Brown Considering Ban on Investing in 15 Coal-Related Companies
Brown University is considering a ban on investing in 15 companies that mine or burn coal, requiring the Ivy League school to sell some existing holdings.
The 54 members of Brown Corp., the university’s governing body, are meeting this weekend at the campus in Providence, Rhode Island, and plan to discuss a recommendation to divest, according to Marisa Quinn, a spokeswoman for the school. Any actions taken at the meeting, which could include a vote on the issue, would come tomorrow, she said, declining to elaborate.
Students at more than 300 schools in the U.S. have formed groups in the past year to pressure colleges to divest from oil, gas and coal companies, seen as the biggest contributors to climate change. While a handful of schools have agreed to sell all or some of their fossil-fuel holdings, most, including wealthier institutions such as Harvard University in Cambridge, Massachusetts, and Cornell University in Ithaca, New York, have declined.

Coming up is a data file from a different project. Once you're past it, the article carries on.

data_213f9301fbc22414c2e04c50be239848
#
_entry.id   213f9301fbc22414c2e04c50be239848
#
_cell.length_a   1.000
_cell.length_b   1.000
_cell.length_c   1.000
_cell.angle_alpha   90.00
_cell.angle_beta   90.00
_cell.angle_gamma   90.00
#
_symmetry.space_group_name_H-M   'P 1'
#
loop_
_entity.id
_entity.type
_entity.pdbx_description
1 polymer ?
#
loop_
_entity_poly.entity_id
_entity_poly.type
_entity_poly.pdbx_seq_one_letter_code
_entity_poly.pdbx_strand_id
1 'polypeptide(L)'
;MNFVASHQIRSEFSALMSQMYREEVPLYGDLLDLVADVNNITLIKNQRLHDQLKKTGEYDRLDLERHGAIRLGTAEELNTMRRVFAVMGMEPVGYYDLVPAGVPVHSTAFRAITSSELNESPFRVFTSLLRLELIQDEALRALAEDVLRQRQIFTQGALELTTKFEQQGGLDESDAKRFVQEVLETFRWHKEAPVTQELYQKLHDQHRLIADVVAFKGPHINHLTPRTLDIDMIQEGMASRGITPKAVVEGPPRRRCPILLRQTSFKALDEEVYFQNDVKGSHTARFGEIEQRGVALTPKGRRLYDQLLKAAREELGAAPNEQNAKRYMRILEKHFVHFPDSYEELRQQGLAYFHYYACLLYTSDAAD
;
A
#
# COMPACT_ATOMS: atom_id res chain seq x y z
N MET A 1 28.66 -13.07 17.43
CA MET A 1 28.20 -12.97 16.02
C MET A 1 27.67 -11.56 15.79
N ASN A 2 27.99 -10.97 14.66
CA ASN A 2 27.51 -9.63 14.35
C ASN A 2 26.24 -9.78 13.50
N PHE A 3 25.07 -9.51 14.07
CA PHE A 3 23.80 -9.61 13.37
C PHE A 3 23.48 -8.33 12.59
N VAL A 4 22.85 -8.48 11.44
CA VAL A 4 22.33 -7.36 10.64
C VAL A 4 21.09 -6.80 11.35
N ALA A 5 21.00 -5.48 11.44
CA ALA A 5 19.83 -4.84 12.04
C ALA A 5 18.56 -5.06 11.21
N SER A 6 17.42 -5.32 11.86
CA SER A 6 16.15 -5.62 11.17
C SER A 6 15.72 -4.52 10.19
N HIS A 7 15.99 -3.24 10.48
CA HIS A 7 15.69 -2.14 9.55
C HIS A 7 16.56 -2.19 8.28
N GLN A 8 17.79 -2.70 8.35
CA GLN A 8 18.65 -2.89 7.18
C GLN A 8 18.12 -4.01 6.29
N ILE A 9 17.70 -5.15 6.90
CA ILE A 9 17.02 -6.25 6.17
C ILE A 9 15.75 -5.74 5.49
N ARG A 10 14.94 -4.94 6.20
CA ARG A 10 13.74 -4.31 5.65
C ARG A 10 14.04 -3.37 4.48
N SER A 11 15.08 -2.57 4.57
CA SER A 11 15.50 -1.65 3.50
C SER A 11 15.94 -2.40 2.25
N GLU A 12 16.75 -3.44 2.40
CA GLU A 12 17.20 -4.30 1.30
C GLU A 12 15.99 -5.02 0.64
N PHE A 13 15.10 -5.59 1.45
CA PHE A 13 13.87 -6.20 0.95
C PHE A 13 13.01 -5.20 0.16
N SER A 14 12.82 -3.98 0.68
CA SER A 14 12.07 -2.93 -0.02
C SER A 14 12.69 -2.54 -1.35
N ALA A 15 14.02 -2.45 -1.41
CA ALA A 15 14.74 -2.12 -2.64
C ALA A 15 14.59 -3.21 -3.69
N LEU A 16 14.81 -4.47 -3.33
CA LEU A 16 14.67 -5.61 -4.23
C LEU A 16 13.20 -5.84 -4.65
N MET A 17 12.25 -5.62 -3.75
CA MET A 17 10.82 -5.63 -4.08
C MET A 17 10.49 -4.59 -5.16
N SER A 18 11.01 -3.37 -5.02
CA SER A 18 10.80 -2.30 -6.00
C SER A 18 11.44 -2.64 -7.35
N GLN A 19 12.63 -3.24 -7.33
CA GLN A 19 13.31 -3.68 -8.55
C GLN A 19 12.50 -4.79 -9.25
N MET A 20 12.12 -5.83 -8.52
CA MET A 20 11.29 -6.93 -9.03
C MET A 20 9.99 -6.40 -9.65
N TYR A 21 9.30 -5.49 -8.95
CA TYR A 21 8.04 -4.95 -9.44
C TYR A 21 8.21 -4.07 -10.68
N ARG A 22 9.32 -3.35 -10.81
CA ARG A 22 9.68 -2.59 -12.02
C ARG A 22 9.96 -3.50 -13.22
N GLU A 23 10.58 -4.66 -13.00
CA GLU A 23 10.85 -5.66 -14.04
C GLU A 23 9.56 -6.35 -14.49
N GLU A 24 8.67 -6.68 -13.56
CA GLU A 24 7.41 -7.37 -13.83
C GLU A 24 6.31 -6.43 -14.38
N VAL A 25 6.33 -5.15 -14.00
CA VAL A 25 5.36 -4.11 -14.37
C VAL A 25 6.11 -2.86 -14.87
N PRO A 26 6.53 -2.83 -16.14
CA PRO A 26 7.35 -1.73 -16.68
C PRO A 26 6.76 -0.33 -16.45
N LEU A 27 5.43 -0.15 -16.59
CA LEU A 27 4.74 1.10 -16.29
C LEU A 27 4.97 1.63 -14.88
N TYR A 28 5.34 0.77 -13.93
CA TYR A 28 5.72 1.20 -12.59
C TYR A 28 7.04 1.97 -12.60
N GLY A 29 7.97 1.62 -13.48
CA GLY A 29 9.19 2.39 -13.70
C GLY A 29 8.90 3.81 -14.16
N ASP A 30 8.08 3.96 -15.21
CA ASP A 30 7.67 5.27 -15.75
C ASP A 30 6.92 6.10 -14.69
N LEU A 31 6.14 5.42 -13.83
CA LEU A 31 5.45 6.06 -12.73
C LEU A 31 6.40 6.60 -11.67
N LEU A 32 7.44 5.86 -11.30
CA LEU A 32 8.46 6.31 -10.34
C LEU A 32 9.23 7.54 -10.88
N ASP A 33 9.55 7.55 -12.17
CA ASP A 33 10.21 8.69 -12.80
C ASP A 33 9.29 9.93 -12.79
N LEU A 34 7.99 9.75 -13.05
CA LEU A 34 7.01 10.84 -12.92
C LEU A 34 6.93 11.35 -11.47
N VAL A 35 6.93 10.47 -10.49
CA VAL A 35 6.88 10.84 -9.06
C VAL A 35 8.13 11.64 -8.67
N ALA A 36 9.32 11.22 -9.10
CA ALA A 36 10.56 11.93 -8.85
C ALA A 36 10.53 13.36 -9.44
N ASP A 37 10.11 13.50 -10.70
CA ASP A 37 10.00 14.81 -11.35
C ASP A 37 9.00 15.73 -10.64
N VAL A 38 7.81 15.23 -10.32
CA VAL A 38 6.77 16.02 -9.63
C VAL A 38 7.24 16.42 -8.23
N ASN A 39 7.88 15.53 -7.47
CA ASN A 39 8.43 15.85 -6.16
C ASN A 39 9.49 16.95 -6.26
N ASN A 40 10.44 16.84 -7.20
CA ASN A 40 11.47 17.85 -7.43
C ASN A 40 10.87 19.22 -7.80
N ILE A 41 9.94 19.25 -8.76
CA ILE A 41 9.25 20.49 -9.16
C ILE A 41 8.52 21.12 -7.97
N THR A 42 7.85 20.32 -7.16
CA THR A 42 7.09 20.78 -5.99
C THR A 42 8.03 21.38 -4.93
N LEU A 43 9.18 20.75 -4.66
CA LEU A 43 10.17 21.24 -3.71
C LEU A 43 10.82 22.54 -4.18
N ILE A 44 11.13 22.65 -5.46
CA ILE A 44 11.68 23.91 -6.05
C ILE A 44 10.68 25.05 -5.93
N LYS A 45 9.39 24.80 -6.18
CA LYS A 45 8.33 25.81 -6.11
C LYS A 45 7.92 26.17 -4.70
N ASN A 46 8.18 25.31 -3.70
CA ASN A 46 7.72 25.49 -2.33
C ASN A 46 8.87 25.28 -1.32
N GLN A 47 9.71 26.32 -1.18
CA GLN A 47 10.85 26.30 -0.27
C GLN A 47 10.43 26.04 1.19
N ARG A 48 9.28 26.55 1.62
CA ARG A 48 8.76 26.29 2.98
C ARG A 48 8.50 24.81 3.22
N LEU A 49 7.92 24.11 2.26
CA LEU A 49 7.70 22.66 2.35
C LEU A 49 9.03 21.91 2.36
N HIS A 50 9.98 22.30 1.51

“Brown really has a chance here to step up as a leader,” said Rachel Bishop, an alumnus who graduated this year and has helped organize the campaign. “It would really signal that Brown is not afraid to challenge the status quo.”
Brown students have been collecting signatures for a petition calling for a ban on investing in 10 coal-burning utilities in the U.S., including Duke Energy Corp. (DUK) in Charlotte, North Carolina, as well as five coal mining companies. Last week, the university’s Advisory Committee on Corporate Responsibility in Investment Policies, which groups faculty, students, staff and alumni, repeated its recommendation for divestment in a letter to President Christina Paxson.
The university, which has an endowment of $2.86 billion, has stakes in some of the companies, the students said.
Brown Corp. members include Paxson and alumni such as Brian Moynihan, chief executive officer of Bank of America Corp. Students have asked that Moynihan, hedge fund manager Steven Cohen and three other members recuse themselves from the divestment vote because of their companies’ interests in the coal business.
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